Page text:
Perhaps the difference here can be described as physical vs. logical leaks. GC protects excellently against the former.
Yet just talking about "memory leaks" in general, I'd suggest that GC doesn't really offer very strong protection and might even make it harder to avoid them. This is kind of controversial so I'll try to explain it carefully (and also the safety negatives associated when GC is lacking which definitely exist).
To me the greatest benefit GC provides is not protecting against leaks but in providing safety in cases where leaks aren't the biggest deal.
Take an example of a video game. Probably people have tried some games out there written by aspiring game developers in languages that provide garbage collection which leak resources like crazy. Within a half hour of playing the game, the memory usage of a simple 2D game has risen to gigabytes, and the game is increasingly getting slower and slower with prolonged usage until it is restarted. 1 year of development and 16 updates later, the game is still leaky as ever.
These types of leaky games almost always tend to be written against garbage collectors, yet they're among the leakiest applications out there. How could that be if GC is considered by some to be a silver bullet against memory leaks?
The comparison may not be fair since these games are often developed by not-so-experienced developers. Yet I would suggest these game devs might write less leaky (but more crashy) software if they didn't use garbage collection.
The reason these leaks occur is because of rooted resources. More generally speaking, they're the result of resource mismanagement which is a problem that can occur with or without GC. A game might allocate sprites repeatedly during gameplay, but multiple areas of the codebase may reference those sprites. Failure to manually release the reference in any one of these places then leads to that dreaded logical leak with rooted resources that aren't freed at the time they are no longer needed, and not freed at all until the application is shut down.
Yet the game continues to run without crashing. It might unnecessarily loop over sprites that are no longer needed or being drawn, getting slower and slower and using up more and more memory with the accumulation of unneeded sprites. Nevertheless, it's worth noting how stable (crash-free) even these amateurish indy games are, and that's where I see GC offering a great benefit.
Dangling Pointers vs. Unfreed Resources
In a similar scenario given a native codebase that doesn't use GC, the resource would be freed by an explicit request to free the resource through any one of its references (pointers). That then causes the other references (pointers) to become invalidated (become dangling pointers). Subsequent access of those dangling pointers in some part of the game then leads to very deadly undefined behavior, typically a hard crash resulting from a segfault/access violation.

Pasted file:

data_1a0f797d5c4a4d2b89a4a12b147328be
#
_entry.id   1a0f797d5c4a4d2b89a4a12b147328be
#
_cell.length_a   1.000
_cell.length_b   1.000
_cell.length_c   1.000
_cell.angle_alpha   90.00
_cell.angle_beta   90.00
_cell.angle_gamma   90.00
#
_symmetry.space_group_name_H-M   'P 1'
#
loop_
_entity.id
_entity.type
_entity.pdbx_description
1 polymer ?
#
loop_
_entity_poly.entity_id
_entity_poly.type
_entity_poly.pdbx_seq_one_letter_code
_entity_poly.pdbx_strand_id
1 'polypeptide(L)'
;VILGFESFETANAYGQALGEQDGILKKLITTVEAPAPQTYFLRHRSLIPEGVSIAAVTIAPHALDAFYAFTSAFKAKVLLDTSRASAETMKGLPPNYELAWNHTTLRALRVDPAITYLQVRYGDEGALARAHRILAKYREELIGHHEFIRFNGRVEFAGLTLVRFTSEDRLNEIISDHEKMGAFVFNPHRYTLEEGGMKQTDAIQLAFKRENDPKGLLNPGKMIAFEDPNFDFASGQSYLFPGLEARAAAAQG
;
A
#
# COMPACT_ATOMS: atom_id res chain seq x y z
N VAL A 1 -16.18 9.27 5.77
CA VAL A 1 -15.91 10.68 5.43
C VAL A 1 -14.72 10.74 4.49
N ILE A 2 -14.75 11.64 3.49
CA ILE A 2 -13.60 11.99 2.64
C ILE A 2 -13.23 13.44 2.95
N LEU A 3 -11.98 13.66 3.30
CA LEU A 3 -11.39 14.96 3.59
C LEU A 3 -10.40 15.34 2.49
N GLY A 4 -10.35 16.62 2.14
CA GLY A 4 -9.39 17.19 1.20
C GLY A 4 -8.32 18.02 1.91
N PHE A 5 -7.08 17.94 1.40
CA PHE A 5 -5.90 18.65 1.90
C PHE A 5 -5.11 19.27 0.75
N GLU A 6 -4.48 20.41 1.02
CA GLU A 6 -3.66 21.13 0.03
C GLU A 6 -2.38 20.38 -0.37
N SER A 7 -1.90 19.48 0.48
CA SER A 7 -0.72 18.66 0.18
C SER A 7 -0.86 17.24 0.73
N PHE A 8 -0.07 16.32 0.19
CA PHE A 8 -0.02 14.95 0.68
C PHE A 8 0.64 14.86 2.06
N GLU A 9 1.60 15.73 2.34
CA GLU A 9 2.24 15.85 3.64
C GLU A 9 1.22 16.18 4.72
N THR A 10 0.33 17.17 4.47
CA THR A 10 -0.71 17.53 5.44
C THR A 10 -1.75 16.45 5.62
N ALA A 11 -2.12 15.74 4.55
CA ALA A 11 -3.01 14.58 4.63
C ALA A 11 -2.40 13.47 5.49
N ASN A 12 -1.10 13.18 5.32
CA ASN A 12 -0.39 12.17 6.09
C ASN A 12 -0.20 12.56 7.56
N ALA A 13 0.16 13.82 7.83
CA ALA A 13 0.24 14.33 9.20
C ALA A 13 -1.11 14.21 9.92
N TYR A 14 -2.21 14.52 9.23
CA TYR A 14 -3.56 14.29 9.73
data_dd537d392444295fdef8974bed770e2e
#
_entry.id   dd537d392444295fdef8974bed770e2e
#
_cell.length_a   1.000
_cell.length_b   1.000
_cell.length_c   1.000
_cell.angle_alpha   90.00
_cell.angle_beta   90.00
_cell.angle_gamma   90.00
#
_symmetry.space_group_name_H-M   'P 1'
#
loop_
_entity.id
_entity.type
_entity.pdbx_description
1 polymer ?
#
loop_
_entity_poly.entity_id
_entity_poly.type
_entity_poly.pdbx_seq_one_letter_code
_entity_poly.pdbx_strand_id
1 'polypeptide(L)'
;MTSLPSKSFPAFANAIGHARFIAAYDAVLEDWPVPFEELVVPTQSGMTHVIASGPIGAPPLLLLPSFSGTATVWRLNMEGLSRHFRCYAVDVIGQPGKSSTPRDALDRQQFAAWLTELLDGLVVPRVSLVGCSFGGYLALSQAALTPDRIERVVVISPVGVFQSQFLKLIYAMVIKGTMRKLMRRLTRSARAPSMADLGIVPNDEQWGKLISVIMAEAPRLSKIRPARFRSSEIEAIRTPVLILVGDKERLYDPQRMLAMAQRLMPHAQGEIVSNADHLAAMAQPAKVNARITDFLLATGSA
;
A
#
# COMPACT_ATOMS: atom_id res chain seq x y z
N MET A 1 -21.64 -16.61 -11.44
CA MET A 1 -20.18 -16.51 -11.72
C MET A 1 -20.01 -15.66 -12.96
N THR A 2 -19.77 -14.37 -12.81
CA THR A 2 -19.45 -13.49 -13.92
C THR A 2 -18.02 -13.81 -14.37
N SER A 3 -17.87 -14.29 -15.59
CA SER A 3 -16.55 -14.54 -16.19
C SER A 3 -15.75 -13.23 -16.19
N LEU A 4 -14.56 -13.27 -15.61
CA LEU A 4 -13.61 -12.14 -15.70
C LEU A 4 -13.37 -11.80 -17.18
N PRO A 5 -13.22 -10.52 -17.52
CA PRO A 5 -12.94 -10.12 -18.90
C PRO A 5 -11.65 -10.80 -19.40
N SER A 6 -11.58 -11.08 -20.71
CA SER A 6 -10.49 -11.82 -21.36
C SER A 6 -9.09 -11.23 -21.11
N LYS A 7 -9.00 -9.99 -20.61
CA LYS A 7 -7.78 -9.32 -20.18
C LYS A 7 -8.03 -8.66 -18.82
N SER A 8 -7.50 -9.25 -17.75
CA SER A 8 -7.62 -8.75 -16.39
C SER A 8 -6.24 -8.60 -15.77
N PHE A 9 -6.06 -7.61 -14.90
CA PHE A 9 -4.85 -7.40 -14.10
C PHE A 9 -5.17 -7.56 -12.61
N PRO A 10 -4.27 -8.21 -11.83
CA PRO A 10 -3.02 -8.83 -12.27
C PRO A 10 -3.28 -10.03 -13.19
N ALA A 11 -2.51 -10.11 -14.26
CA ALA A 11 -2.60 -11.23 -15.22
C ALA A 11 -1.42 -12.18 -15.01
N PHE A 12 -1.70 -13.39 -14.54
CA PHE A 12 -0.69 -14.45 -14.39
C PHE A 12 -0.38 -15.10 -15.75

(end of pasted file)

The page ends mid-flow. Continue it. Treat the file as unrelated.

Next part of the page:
A segfault here would be a very showstopping-bug, introducing a crash: a jarring, very frustrating interruption to the gameplay. Nevertheless, it would be blatantly obvious and easy to detect and correct. That's why I think the edge in ultimately avoiding memory leaks actually goes to languages that don't use garbage collection (albeit some patches later). The easiest bugs to correct are the easiest to notice/reproduce. Instead these languages without GC pay for it with more dangerous code and undefined behavior resulting from resource mismanagement at a lower memory management level. GC languages can pay for resource mismanagement in the form of safe but deceptive and subtle leaky behavior which can fly under the radar of testing.
This can be especially annoying in extensible plugin architectures where loading a third party plugin then causes that plugin to acquire a reference to a resource in your system, say some gigantic image that spans 300 megabytes. When that plugin code (which isn't even under your control) fails to manually release the reference, the mere presence of that plugin causes the codebase to mysteriously leak 300 megabyte resources here and there at no fault of your own, only the mere presence of this third-party plugin.
Anyway, I would suggest not trying to distinguish various types of leaks so much. They're all equally annoying (actually, logical leaks tend to be the most annoying). Instead I'd try to focus on the fact that garbage collection is not a silver bullet against memory leaks. To buy into this kind of illusion is often inviting very leaky software. It pays to give special attention to concepts like soft/weak/phantom references in languages with GC upfront if there's a strong motivation to avoid memory leaks. Resource management doesn't necessarily get much easier with GC and may even get harder in some cases, it's just that mismanagement tends to lead to less deadly behavior (which can actually be both good and bad depending on the context).
It's also worth noting that the physical leaks which GC definitely avoids outright are some of the easiest to avoid, with leak detection tools like
valgrind immediately showing which line of code allocated memory that wasn't freed even after application shutdown. The logical leaks are typically far more difficult, and the ones that GC and other tools can't so effectively protect us against, only a careful design and implementation when complex resource management is involved.